Plants and Climate Change: It’s Not That Simple

by Philip Duffy

There has been a lot of discussion recently about plants and climate change, and rightly so. Deforestation is a major cause of climate change, and at the same time climate change can alter plants in ways that seem to be making the problem worse.

A new paper by Long Cao of the Carnegie Institution at Stanford University adds to the discussion by highlighting a subtle but important response of plants to increasing carbon dioxide (CO2) in the atmosphere: reduced evaporation. This turns out to have complex and potentially important effects on climate.

The most widely-discussed issue involving plants and climate change is deforestation. Cutting down trees, particularly in tropical regions, is the second largest source of greenhouse gas emissions (after fossil-fuel burning), contributing 12 percent of total emissions, according to a 2009 study published in the journal Nature Geoscience. Conversely, planting trees is a commonly-used method for offsetting greenhouse gas emissions — although it is not as effective as many people suppose, as demonstrated by a 2007 study in the Proceedings of the National Academy of Sciences. For one thing, the carbon-absorbing effect of trees is temporary; in addition, trees darken the surface and warming from this can be greater than the cooling effect from absorbing carbon.

Despite significant carbon emissions from deforestation, many people don’t realize that on the whole, terrestrial ecosystems (plants and soils) remove lots of carbon from the atmosphere—about 29 percent of all human emissions, by the latest estimate.

The sum-total, global effect of plants and soils is to remove carbon from the atmosphere. Regional deforestation, however, emits greenhouse gases, and climate change would proceed more slowly if tropical deforestation were stopped. This would also benefit biodiversity, since perhaps 50 percent of the world’s species live in tropical forests.

Spatial observations are critical to determining patterns and variability in the carbon cycle. This image shows a global map of terrestrial net primary production. (source: Global Carbon Project)


It’s helpful that plants and soils offset some of our carbon emissions and help slow climate change. However, there’s reason to think that climate change itself is weakening this effect. That is, the warmer it gets, the less CO2 plants and soils will absorb. This of course adds to the warming, creating a positive feedback loop. Computer modeling studies suggest that this effect could be important.

Besides responding to warming and other aspects of climate change (like changes in precipitation), plants also respond directly to increased CO2 in the atmosphere. The best-known of these effects is “CO2-fertilization”, in which increased atmospheric CO2 stimulates plant growth. In principal, this could be an important negative feedback on climate change — one that slows warming. However, experiments suggest that in the real world this effect not as strong as it could be, because other factors such as a lack of water or nutrients often limit plant growth. In fact, models indicate that CO2-fertilization will be overwhelmed by other effects that act in the opposite direction, such as reductions in biomass caused by drying.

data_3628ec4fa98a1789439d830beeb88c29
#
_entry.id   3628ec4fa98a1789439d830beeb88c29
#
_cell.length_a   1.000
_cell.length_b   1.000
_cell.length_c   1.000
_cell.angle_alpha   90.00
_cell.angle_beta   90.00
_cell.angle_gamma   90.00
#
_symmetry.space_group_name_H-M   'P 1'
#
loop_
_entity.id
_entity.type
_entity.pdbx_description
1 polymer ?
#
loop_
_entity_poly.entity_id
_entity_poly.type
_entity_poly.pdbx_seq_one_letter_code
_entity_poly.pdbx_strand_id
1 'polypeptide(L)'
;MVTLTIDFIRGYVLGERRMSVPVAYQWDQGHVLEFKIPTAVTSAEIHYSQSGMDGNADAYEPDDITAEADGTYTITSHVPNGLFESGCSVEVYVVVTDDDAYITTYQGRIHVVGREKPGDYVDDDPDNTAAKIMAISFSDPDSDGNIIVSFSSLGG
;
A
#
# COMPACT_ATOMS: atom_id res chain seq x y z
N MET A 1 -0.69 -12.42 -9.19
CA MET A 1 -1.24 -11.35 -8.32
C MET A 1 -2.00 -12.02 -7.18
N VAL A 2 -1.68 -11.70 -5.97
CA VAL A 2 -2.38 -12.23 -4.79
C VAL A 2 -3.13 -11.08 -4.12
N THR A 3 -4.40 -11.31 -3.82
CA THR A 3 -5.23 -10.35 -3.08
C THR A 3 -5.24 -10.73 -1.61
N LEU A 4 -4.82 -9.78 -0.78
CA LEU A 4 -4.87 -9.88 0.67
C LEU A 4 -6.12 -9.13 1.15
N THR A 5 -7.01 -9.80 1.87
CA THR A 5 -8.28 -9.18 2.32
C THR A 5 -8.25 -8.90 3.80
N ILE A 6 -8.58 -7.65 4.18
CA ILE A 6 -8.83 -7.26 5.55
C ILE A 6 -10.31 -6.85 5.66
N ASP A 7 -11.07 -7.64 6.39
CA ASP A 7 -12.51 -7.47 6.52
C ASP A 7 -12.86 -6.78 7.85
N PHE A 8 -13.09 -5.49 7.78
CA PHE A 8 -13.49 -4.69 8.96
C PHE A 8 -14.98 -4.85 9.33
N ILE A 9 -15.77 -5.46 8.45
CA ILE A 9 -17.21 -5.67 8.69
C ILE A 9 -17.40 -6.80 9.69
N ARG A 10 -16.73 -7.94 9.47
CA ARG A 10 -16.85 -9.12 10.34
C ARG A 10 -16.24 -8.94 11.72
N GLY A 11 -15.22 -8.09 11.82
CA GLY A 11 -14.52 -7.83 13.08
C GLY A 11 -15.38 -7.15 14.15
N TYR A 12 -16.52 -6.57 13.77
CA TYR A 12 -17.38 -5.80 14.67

As Cao’s paper discusses, one of the important ways in which plants affect climate is by pulling moisture out of the soil and increasing evaporation. This does not happen as much in a higher-CO2 environment, because with more CO2 present, plants don’t need to try as hard to get CO2 from the atmosphere. This gives water vapor less chance to escape and thereby reduces evaporation.

This in turn tends to reduce relative humidity and decrease low-cloud cover over land. Because low clouds reflect sunlight back into space, reducing low-cloud cover causes warming. So, through a series of interactions, the CO2-induced reduction in evaporation through plants amplifies warming. Cao and his coauthors suggest that, absent other changes, this effect could be quite significant: amplifying warming between 10 and 15 percent globally, and much more in some regions. (Less in other regions, of course, but those are mainly over oceans.)

What’s probably just as important to humanity is an increase in surface runoff: excess moisture that flows into streams and rivers towards the ocean. If evaporation through plants decreases, this would actually boost runoff, because over land there would be more precipitation and less evaporation (hence an increase in moisture available to run off). In the real world, this would add to the increase in runoff expected from warming alone.

Early snowmelts have led to changes in the hydrological cycle in Montana


Stepping back from these interesting (and subtle) specifics, what is the overall significance of these plant responses to CO2? First, Cao’s study is a great example of why the best use of models in science is to educate our intuition. The paper describes an effect that seems counterintuitive at first (less evaporation results in more runoff???), but upon further reflection makes sense. Are the numbers in this paper right? Almost certainly not. Is the basic idea correct? Probably. More importantly, this paper reminds us of the many complex interactions among biological organisms and the atmosphere that are triggered by releasing large amounts of carbon into the atmosphere.

We should keep this in mind when considering other insults to the system, particularly “geoengineering.” It also reinforces the idea that the impacts of climate change that may be the most difficult to cope with may be changes in the hydrological cycle rather than changes in temperature. These hydrological impacts are being felt even now in semi-arid regions such as the US West, and are expected to become more severe in the future.